Being from Europe, we do things very differently than in North America. For starters, we don’t get married in the afternoon, weddings take place in the morning.
A typical wedding day starts at 6:00 a.m. with a trip to the hair stylist, followed by an appointment with the makeup artist at 7:00. By 8:00 we’re home again for breakfast and to get dressed.
At 9:00 the master of ceremony arrives, who welcomes the witnesses (that would be the maid of honor and the best man), the photographer, the groom, and the groom’s parents. Yes, in Europe the groom comes to the house of the bride.
Everybody has a glass (or two) of champagne, to steady possible nerves, pictures are taken around the house, and then everybody piles into rented limousines and heads for the town hall where the mayor legalizes the marriage, and then to church where a priest does a mass and legalizes the union again. All the while the photographer flits around taken pictures of anything worth capturing.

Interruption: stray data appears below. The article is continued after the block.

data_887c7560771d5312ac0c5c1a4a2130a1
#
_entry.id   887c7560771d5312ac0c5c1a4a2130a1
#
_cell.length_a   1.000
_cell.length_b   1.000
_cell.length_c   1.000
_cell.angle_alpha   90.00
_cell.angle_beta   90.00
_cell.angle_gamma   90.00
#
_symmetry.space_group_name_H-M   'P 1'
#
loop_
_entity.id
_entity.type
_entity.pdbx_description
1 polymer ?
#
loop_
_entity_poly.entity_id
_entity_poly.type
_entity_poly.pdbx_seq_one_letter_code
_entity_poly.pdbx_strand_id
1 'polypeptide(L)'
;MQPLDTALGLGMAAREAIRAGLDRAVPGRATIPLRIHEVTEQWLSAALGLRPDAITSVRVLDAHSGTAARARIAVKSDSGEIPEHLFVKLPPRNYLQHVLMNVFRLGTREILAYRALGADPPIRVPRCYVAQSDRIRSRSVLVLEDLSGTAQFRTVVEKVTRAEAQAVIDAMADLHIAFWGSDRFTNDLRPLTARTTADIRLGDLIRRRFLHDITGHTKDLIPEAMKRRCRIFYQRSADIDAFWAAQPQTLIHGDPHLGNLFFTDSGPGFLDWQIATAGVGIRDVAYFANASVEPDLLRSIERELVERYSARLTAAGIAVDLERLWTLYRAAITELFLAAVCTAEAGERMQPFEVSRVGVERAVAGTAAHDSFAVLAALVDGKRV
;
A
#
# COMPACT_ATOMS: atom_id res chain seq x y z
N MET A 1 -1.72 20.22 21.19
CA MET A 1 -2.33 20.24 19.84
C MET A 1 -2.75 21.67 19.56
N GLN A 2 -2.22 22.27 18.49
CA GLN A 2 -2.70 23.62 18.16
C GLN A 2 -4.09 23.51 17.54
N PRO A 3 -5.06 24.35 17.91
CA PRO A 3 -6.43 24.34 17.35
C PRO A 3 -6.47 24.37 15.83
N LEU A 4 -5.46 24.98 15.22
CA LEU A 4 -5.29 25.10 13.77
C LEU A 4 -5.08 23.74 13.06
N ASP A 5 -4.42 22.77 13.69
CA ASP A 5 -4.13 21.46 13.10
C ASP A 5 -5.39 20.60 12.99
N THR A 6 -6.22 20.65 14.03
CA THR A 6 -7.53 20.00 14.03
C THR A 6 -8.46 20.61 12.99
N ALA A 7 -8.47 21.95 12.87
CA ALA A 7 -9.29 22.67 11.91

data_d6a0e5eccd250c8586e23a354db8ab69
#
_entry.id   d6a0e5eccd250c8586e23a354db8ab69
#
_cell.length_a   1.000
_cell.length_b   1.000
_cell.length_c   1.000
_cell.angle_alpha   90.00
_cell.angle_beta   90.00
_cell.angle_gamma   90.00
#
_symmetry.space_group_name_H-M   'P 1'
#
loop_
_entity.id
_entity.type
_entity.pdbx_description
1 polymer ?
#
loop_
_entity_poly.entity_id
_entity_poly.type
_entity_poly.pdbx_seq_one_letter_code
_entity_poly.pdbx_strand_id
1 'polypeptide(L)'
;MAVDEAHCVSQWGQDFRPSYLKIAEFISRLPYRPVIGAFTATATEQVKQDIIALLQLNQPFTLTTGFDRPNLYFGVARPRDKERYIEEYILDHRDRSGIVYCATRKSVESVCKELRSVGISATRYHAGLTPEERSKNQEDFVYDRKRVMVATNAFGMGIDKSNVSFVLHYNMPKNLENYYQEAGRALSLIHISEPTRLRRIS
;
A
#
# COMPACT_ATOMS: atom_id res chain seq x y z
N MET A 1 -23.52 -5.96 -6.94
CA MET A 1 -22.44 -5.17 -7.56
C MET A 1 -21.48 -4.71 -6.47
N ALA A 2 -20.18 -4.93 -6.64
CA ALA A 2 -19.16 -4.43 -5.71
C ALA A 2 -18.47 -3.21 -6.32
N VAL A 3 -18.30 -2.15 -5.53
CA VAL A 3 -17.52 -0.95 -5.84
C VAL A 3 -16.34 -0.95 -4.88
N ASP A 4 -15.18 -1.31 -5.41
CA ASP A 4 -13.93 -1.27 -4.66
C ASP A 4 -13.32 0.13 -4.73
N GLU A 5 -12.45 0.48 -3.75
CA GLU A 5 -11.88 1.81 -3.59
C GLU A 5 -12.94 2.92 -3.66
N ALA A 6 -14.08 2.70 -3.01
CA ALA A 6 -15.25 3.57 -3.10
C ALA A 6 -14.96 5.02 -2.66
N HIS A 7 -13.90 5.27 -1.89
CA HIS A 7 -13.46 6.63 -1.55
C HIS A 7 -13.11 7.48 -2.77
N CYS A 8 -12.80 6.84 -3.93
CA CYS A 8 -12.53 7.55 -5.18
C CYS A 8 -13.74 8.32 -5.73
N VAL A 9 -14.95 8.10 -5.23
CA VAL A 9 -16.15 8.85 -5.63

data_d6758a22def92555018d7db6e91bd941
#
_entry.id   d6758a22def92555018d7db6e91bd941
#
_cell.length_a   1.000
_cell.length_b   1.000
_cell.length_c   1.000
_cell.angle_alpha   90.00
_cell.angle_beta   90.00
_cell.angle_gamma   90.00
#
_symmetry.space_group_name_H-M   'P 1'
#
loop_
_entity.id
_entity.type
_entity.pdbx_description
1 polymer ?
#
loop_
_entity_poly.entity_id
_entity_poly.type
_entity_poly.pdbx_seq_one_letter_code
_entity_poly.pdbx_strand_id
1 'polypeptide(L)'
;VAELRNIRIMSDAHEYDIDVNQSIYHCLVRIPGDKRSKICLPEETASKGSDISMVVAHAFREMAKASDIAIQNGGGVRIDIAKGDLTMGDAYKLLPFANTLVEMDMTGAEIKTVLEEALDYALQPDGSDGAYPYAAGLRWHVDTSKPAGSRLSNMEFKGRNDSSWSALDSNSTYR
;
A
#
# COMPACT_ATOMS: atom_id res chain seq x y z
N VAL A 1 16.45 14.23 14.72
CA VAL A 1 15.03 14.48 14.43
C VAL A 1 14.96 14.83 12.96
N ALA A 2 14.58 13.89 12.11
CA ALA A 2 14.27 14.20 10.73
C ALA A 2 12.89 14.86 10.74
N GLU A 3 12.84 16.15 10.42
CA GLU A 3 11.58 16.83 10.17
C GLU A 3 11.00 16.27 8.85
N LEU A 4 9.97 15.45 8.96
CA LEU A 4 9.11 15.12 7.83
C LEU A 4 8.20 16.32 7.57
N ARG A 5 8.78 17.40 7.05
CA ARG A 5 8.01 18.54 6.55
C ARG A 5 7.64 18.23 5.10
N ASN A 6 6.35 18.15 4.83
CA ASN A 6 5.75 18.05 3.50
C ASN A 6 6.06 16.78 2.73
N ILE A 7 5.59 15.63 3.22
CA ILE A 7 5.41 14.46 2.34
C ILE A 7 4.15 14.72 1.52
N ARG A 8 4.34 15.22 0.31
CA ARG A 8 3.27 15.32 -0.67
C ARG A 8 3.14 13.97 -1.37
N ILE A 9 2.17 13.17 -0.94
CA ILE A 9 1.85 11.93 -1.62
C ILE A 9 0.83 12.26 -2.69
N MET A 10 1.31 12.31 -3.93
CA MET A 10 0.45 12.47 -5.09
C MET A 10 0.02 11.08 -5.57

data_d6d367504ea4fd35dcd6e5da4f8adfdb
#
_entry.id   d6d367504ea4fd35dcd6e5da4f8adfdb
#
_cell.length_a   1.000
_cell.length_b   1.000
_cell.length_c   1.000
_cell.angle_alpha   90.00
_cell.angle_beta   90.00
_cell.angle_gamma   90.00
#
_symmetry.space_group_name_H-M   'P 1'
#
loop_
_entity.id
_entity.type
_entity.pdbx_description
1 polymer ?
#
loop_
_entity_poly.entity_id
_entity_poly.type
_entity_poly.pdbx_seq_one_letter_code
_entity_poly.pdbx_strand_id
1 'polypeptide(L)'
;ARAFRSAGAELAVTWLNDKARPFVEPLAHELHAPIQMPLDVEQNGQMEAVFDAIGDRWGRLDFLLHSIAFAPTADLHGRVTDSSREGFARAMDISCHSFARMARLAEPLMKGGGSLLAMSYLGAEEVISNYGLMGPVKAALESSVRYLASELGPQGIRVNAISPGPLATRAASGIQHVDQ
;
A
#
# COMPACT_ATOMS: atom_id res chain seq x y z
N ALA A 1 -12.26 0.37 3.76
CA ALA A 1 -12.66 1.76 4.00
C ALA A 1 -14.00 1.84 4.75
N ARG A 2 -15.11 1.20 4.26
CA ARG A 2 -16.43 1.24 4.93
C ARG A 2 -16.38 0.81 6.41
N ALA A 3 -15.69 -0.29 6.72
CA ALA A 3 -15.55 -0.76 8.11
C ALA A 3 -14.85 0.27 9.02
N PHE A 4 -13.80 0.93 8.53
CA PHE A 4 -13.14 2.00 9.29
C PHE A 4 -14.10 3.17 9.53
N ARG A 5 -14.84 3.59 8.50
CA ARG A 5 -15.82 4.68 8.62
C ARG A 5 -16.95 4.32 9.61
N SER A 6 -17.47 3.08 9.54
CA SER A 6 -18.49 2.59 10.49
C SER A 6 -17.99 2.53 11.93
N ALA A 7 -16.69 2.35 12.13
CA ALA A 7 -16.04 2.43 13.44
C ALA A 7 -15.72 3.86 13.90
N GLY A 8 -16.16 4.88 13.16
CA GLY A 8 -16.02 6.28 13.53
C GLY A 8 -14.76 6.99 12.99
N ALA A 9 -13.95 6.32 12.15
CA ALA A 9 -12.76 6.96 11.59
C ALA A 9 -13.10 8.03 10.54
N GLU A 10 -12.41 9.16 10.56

By the end of the mass it’s usually noon. From the church, family and friends make their way to the banquet hall, while the couple go to the park, or some other location to have pictures taken.
When the couple arrives at the banquet hall around 1:00, they are awaited by close family and friends and there is a reception with champagne and canapés.
Lunch is an elaborate affair, usually a five course meal: soup, salad, a fish dish, a meat dish with veggies and fries, cake and coffee, followed by ice cream.
This would look something like this:
They sit down to dinner, consisting of: soup, salad, the meat dish, and cake.
After that … it’s party time. The D.J. or orchestra take their place, the tables are cleared, and while beer, wine and champagne flows freely, the guests dance the night away.
The party seldom ends before 3:00 a.m. Some go as long as 6:00 a.m.
The newlyweds and their respective parents are the last to leave.